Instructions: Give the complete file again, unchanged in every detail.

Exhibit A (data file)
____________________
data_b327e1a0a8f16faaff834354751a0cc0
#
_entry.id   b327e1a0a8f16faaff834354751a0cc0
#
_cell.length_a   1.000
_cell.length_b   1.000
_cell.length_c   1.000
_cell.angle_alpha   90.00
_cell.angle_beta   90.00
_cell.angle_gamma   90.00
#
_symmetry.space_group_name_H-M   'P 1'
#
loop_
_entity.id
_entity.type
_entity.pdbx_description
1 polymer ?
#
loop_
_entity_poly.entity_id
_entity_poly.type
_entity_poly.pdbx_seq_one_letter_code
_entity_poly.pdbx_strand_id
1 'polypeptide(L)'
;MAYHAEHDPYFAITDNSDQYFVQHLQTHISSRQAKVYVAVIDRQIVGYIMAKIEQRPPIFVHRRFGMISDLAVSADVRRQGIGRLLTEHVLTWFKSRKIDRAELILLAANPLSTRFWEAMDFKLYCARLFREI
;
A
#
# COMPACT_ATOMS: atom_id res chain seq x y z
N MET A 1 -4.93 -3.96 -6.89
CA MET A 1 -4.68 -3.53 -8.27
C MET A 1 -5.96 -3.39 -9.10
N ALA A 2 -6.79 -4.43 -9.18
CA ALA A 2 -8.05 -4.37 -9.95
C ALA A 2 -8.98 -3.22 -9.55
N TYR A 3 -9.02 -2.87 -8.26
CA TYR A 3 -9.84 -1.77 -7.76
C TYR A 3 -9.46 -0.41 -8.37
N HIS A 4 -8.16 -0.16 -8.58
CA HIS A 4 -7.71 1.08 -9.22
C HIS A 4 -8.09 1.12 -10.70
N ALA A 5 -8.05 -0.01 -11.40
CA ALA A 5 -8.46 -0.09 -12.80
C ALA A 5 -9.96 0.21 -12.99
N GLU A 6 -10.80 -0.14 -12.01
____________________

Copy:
data_b327e1a0a8f16faaff834354751a0cc0
#
_entry.id   b327e1a0a8f16faaff834354751a0cc0
#
_cell.length_a   1.000
_cell.length_b   1.000
_cell.length_c   1.000
_cell.angle_alpha   90.00
_cell.angle_beta   90.00
_cell.angle_gamma   90.00
#
_symmetry.space_group_name_H-M   'P 1'
#
loop_
_entity.id
_entity.type
_entity.pdbx_description
1 polymer ?
#
loop_
_entity_poly.entity_id
_entity_poly.type
_entity_poly.pdbx_seq_one_letter_code
_entity_poly.pdbx_strand_id
1 'polypeptide(L)'
;MAYHAEHDPYFAITDNSDQYFVQHLQTHISSRQAKVYVAVIDRQIVGYIMAKIEQRPPIFVHRRFGMISDLAVSADVRRQGIGRLLTEHVLTWFKSRKIDRAELILLAANPLSTRFWEAMDFKLYCARLFREI
;
A
#
# COMPACT_ATOMS: atom_id res chain seq x y z
N MET A 1 -4.93 -3.96 -6.89
CA MET A 1 -4.68 -3.53 -8.27
C MET A 1 -5.96 -3.39 -9.10
N ALA A 2 -6.79 -4.43 -9.18
CA ALA A 2 -8.05 -4.37 -9.95
C ALA A 2 -8.98 -3.22 -9.55
N TYR A 3 -9.02 -2.87 -8.26
CA TYR A 3 -9.84 -1.77 -7.76
C TYR A 3 -9.46 -0.41 -8.37
N HIS A 4 -8.16 -0.16 -8.58
CA HIS A 4 -7.71 1.08 -9.22
C HIS A 4 -8.09 1.12 -10.70
N ALA A 5 -8.05 -0.01 -11.40
CA ALA A 5 -8.46 -0.09 -12.80
C ALA A 5 -9.96 0.21 -12.99
N GLU A 6 -10.80 -0.14 -12.01